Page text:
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In Midtown Atlanta, high-rise tower with two hotels, retail, senior facility planned

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Project that would rise kitty-corner to Georgia Proton Treatment Center gains neighborhood backing

The mixed-use development is planned to rise at the southeast corner of North Avenue and Courtland Street.
A major mixed-use development is planned for the southeast corner of North Avenue and Courtland Street.
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In the shadow of Bank of America Plaza, developers are planning a mixed-use complex with a medical component that would include a new North Avenue sky-rise.

The news came to light during a meeting this week of the Fourth Ward West neighborhood association, where Atlanta-based developer Richmond Honan unveiled plans to drastically transform the southeast corner of North Avenue and Courtland Street, as District2Atlanta relays.

Specializing in health facilities and medical office buildings, the same developer built the Emory Hospital tower a few blocks away in Midtown.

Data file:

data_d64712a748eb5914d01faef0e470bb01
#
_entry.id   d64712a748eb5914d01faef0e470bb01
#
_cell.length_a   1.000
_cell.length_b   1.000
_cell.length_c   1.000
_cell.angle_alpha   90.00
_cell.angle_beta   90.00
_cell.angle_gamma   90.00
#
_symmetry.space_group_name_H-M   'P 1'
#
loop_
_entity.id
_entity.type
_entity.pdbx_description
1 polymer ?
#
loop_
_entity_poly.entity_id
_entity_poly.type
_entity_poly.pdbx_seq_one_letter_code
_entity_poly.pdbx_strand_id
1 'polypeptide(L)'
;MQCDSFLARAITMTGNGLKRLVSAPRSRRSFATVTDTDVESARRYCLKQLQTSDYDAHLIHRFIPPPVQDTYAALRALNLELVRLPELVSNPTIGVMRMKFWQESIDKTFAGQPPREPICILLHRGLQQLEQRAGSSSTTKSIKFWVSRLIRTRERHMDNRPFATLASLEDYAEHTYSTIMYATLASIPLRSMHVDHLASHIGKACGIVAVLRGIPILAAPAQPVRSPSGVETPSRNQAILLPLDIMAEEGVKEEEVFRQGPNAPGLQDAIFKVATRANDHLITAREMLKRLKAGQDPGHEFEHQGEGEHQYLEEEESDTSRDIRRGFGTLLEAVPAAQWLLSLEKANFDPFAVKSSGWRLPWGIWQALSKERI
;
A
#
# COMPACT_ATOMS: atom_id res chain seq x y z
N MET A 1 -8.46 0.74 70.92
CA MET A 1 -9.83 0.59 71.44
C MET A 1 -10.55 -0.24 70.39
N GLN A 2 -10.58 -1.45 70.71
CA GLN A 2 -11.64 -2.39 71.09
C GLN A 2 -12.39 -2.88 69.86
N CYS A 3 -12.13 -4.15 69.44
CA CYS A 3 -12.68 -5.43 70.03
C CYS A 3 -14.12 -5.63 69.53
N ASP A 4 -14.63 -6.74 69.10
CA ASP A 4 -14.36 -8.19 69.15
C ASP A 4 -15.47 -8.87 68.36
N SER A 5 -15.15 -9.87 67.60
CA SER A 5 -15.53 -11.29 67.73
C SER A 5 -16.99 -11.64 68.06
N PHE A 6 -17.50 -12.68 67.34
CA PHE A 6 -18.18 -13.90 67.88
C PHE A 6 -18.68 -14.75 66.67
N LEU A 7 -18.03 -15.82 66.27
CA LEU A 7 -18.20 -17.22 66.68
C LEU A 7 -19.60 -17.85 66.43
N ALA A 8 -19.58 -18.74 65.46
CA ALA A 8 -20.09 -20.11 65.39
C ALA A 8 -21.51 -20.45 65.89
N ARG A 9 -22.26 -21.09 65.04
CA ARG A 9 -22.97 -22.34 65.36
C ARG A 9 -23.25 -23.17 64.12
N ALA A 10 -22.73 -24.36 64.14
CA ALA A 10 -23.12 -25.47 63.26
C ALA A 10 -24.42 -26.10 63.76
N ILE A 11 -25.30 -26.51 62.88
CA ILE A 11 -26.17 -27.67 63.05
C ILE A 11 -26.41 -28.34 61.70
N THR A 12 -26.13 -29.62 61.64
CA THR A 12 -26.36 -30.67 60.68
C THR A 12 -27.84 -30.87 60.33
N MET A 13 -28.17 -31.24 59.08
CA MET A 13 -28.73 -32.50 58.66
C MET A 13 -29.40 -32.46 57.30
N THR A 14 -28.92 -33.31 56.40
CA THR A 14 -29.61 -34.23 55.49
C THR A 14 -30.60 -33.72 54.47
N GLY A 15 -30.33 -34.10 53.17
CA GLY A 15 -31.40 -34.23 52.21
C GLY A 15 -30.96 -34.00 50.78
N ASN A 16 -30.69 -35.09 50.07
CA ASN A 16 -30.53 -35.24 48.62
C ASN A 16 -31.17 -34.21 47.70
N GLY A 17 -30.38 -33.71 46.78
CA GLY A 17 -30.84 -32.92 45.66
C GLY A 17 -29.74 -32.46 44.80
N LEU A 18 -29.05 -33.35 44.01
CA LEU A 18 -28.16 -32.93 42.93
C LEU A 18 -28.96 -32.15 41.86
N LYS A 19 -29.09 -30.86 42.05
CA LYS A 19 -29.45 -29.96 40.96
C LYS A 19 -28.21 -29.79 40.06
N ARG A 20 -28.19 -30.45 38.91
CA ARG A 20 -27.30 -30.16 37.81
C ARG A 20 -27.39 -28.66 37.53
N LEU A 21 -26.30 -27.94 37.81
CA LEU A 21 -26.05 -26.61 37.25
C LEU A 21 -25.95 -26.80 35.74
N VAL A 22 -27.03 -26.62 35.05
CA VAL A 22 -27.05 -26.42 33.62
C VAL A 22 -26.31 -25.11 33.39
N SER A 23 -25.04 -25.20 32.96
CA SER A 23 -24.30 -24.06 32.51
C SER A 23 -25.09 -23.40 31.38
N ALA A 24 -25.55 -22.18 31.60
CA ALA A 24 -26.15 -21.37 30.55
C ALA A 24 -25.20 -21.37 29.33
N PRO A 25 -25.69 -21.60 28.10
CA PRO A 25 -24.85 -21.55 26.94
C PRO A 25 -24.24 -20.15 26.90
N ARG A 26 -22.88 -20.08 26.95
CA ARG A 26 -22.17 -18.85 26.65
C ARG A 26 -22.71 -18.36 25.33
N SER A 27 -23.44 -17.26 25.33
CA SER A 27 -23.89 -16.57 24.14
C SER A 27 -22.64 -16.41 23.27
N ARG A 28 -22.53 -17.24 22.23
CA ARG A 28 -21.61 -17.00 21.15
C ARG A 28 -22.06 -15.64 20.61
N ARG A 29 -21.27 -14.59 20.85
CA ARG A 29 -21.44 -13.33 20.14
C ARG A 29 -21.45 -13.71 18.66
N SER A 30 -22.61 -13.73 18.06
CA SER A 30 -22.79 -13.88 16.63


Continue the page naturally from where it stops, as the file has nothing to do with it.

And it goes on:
Developers want to build an assisted living facility for seniors at the corner. It would be part of a larger venture that includes two hotels (both serving clients of the kitty-corner Georgia Proton Treatment Center), retail at street level, and a “memory center” for Alzheimer’s patients.

Fourth Ward West members voted unanimously in favor of supporting the developer’s request for a Special Use Permit at the site.

It’s tough to tell exactly, but judging by renderings presented this week, the complex’s main tower would likely climb somewhere north of 30 stories.

The site is currently home to a J.R. Crickets sports bar and restaurant, which operates in a circa-1970 building with a moat of surface parking. Property records don’t yet reflect any recent sales.

The presentation.
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Meanwhile, at the same meeting, Proton Center officials declared that that long-delayed project is “back on track,” with plans to serve up to 2,000 clients per year with the most advance cancer therapy on the planet.

But first, starting June 26, construction will require that Juniper Street (between Ponce de Leon and North avenues) will be closed to traffic until October. This will allow for the installation of complex equipment that weighs up to 90 tons.

Here’s the 411 on detours and such.

Proton Center construction is scheduled to wrap next spring, with patient treatments beginning in winter 2018.

Note: Attributions in this article have been corrected to reflect the source District2Atlanta.

Kitty-corner from the site in question, the Proton Center is seen here in March.
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